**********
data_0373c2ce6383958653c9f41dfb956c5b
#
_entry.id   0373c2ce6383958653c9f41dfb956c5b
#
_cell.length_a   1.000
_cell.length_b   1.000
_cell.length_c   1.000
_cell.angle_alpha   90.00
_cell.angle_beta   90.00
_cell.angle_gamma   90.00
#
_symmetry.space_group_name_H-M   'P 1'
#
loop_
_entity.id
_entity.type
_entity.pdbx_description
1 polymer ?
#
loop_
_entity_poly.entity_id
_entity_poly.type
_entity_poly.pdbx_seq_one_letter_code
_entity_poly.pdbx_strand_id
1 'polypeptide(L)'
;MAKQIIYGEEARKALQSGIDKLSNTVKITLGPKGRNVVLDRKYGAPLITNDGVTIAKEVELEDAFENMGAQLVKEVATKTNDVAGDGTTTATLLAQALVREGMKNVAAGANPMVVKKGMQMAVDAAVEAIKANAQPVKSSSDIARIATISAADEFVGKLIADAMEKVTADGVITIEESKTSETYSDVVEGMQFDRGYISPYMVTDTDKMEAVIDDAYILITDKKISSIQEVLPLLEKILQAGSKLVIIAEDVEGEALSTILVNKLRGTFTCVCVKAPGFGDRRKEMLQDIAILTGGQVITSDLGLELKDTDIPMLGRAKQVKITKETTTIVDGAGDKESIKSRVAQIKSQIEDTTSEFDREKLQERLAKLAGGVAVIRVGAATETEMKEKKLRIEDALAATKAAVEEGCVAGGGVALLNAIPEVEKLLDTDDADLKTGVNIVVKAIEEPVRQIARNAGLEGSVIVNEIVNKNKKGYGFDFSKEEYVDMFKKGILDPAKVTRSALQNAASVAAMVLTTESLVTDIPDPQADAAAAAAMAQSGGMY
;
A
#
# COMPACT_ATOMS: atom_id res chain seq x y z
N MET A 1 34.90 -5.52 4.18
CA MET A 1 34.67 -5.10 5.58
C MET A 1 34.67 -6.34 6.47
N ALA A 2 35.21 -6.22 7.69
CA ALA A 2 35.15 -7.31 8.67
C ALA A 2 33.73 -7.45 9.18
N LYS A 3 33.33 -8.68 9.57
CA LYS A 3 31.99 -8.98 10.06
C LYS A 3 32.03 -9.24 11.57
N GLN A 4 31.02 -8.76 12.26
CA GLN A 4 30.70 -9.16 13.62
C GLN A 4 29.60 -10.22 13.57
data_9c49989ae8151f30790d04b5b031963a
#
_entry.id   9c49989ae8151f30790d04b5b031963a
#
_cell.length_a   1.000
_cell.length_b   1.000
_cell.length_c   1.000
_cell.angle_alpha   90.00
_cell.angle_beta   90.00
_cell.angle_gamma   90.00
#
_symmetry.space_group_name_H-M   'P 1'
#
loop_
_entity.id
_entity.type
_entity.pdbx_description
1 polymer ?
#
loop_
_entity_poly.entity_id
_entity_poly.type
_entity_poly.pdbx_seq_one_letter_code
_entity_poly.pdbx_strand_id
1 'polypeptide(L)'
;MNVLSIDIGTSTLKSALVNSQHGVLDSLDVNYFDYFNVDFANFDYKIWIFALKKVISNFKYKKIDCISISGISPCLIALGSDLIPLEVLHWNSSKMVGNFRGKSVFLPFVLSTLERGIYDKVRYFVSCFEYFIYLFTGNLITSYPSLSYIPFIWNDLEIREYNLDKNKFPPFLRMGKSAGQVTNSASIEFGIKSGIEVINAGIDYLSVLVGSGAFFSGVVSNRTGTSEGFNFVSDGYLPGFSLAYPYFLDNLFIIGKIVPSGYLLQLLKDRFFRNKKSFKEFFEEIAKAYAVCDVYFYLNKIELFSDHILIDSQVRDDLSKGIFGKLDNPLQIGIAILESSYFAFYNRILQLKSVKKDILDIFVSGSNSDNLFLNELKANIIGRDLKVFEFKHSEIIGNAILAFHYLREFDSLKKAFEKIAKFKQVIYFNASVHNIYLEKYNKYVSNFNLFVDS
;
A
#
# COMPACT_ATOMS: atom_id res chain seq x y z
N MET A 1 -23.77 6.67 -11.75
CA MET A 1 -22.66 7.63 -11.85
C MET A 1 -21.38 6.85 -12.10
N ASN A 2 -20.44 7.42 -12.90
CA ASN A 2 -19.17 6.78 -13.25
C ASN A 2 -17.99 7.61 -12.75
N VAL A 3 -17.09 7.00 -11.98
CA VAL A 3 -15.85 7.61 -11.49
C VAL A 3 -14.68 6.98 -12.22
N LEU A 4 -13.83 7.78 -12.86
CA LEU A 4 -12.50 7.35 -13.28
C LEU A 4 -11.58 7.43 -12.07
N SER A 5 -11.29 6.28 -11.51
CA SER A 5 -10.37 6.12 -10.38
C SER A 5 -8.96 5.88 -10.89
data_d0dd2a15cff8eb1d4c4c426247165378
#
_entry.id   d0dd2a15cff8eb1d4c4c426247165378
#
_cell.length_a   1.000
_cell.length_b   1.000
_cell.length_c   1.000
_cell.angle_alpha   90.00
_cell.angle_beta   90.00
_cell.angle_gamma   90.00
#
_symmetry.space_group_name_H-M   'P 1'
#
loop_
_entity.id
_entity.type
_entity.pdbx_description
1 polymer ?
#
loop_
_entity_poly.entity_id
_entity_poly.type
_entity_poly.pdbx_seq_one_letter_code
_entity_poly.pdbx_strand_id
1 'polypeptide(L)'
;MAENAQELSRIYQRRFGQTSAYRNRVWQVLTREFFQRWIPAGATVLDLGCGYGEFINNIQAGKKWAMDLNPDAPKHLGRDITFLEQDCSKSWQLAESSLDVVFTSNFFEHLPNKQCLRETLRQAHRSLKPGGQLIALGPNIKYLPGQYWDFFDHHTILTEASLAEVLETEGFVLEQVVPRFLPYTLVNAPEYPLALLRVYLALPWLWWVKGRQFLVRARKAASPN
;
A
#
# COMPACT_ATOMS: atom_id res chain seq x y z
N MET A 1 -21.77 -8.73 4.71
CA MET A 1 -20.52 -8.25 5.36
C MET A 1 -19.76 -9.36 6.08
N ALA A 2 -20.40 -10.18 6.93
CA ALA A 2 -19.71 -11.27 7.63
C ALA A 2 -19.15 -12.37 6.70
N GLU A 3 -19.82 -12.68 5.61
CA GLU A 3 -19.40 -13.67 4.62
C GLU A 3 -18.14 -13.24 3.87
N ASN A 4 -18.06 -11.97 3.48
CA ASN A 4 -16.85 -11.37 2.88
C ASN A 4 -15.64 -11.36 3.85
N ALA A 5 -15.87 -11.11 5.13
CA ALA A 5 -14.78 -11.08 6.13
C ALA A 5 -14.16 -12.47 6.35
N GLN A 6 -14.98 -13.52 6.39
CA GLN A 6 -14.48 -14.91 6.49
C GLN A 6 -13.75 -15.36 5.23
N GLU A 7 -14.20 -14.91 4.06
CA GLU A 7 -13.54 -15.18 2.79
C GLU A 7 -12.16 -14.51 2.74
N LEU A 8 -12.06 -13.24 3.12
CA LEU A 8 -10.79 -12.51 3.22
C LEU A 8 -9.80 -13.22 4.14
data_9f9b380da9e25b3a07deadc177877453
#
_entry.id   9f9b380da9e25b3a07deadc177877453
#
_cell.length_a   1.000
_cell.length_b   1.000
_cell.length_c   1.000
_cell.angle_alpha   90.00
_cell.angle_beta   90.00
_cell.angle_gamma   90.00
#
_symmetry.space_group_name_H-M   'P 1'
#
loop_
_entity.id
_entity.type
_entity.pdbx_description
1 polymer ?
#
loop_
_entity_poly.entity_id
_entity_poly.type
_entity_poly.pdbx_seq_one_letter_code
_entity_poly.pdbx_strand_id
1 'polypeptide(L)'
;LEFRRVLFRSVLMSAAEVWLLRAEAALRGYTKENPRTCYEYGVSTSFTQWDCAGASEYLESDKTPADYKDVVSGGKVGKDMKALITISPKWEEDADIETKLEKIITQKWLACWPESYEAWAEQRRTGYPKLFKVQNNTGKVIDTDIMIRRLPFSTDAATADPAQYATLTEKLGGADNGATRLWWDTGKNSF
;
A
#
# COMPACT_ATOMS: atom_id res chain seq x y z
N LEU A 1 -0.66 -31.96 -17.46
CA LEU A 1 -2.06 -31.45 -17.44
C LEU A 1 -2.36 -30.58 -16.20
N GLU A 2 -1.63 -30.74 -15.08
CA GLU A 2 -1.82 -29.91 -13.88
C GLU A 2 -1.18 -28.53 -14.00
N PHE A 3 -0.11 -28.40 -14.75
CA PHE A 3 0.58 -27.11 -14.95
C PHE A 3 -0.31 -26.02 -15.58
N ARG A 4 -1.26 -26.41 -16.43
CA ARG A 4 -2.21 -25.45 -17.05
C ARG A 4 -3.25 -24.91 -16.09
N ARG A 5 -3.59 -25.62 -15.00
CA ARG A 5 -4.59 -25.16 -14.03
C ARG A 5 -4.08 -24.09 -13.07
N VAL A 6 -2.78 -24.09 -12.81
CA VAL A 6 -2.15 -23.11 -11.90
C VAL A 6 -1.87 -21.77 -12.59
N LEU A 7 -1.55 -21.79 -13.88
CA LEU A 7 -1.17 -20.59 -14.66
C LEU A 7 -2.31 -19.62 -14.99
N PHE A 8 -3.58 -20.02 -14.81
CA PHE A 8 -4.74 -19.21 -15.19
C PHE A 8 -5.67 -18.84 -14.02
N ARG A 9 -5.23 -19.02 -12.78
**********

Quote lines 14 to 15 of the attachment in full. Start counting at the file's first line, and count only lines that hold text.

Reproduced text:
loop_
_entity.id